I like many of Anne Stuart’s novels. I like some of her books that are obviously derivative of other Stuart works. The entire Ice series shares many similarities none of which kept me from enjoying (most 0f) them. Never Kiss a Rake is, however, derivative and dull. The former characteristic highlights the latter. In the hands of a weaker writer, this book would have gotten a D from me. Ms. Stuart writes well, however, and her prose is smooth and assured. I’m going with a C-.

Dabney

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REVIEW:  Undone by Shannon Richard

REVIEW: Undone by Shannon Richard

Dear Ms. Richard:

I confess I am not a great fan of Florida. My family moved there, from the Bay Area, when I was 15 and, to this day, the charms of the Sunshine State escape me. Your book, Undone, is set in the Floridian town Mirabelle. Mirabelle is my idea of Florida at its worst. It’s hot, sticky, buggy, small-minded, dull, and hostile to new ideas and new people. It’s a mean Mayberry without the cute kid.

Undone Shannon RichardAs a romance reader, I’m on the fence about small town sagas. They aren’t my favorite setting, especially in contemporaries, but I don’t shun them either. Done well, the small town setting can give a novel’s characters an understandable framework and, in the best of small town narratives, can be both realistic and endearing. In Undone, Mirabelle isn’t the least bit endearing and, as a context, it makes your leads harder to like.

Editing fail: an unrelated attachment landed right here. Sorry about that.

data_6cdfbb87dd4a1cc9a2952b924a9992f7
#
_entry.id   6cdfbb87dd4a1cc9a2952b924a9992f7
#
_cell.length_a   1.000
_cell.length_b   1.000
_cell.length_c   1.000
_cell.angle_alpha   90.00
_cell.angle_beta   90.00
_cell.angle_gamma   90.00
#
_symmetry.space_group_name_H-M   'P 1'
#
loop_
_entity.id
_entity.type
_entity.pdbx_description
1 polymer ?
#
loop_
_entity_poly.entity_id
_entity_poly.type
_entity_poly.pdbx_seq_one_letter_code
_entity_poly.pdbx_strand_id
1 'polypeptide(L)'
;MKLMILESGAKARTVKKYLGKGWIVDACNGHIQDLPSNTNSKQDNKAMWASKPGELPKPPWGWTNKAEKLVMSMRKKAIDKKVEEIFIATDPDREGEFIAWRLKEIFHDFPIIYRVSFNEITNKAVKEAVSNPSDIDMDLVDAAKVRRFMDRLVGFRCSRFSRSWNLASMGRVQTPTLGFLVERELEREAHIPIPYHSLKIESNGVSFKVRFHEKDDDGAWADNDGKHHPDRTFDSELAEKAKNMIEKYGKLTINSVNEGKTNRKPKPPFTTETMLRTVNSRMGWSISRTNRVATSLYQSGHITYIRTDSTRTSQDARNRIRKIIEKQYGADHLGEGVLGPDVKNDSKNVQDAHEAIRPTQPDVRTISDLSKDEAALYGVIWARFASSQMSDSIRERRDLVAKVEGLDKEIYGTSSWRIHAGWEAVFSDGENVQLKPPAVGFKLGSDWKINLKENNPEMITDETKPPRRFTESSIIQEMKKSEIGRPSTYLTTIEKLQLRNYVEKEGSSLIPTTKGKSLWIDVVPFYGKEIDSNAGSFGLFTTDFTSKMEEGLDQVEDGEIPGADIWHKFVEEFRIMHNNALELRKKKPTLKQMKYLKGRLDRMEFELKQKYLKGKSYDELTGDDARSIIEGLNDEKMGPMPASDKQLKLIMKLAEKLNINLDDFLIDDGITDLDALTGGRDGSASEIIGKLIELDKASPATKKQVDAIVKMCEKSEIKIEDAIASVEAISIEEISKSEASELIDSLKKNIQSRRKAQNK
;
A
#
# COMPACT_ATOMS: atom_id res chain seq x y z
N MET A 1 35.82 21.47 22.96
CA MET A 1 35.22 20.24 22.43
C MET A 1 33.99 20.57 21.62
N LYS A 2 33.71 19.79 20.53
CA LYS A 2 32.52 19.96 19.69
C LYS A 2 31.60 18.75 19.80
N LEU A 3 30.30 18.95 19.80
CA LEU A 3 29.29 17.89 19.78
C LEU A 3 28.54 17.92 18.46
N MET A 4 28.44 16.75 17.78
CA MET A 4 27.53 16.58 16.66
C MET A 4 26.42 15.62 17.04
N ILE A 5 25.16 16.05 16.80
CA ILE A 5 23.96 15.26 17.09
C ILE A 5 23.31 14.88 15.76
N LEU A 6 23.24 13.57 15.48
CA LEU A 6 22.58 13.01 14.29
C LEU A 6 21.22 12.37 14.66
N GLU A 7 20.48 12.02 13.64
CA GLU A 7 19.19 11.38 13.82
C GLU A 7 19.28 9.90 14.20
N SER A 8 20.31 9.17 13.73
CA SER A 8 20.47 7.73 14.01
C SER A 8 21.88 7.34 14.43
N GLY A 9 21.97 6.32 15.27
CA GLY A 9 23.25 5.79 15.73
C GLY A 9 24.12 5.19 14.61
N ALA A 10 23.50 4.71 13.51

Paige Morrison’s life has fallen apart in the very big city of Philadelphia. In short order, she loses her job, her boyfriend, and her apartment. Bereft of any other options, she does what Gen-Xers everywhere do and moves back in with Mom and Dad. Sadly, for Paige and for the reader, the Morrisons have relocated to the small stifling town of Mirabelle.

Page arrives in Mirabelle and, at first, her streak of bad luck holds. You see, Paige is a modern woman. (Yes. I know. Modern women are often better prepared for disaster, but that’s one more quibble and I’ve enough for one review.) And, modern women, with their big earrings, high-heeled red shoes and smart mouths, aren’t welcome in Mirabelle. Mirabelle, population 5000, is, the sort of place where any woman having more than two piercings–and they, must of course, be in the ear lobes–is labeled “an outsider.” And by “outsider,” the townsfolk mean freak.